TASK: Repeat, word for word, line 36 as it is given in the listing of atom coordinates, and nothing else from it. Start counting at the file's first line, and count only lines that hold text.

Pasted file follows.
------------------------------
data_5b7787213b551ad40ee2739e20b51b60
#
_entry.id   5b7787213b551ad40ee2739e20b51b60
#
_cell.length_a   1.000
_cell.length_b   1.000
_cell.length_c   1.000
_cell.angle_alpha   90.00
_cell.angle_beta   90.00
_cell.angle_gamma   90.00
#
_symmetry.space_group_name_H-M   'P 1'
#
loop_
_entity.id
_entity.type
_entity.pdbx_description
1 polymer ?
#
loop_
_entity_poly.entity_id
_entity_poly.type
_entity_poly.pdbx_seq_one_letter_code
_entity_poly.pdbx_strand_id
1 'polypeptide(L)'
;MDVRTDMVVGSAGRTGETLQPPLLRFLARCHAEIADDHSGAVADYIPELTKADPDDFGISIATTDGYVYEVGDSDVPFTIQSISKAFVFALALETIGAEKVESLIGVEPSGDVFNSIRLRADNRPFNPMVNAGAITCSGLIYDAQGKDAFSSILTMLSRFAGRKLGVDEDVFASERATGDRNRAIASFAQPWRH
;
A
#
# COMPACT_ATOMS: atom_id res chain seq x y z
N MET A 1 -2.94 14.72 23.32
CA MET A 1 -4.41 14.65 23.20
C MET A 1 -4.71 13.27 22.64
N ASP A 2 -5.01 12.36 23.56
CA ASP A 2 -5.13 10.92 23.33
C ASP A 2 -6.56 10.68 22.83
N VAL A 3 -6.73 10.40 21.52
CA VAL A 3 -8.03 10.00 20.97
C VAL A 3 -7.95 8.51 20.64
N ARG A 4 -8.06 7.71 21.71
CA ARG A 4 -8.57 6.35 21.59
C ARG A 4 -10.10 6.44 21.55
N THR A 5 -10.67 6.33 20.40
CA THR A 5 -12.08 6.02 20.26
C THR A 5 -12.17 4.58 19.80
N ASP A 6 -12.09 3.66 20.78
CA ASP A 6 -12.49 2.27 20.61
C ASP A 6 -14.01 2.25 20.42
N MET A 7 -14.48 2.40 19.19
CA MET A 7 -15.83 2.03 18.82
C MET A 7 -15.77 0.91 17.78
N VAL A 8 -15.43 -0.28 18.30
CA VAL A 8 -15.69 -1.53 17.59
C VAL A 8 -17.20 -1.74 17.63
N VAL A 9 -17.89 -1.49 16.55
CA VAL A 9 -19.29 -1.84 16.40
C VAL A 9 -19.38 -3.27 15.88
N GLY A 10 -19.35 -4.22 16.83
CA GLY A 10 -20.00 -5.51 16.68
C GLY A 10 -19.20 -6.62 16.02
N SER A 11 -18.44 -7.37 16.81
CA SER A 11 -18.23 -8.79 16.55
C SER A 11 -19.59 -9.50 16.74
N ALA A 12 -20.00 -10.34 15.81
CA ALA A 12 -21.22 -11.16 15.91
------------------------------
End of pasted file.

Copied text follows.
C ASP A 2 -6.56 10.68 22.83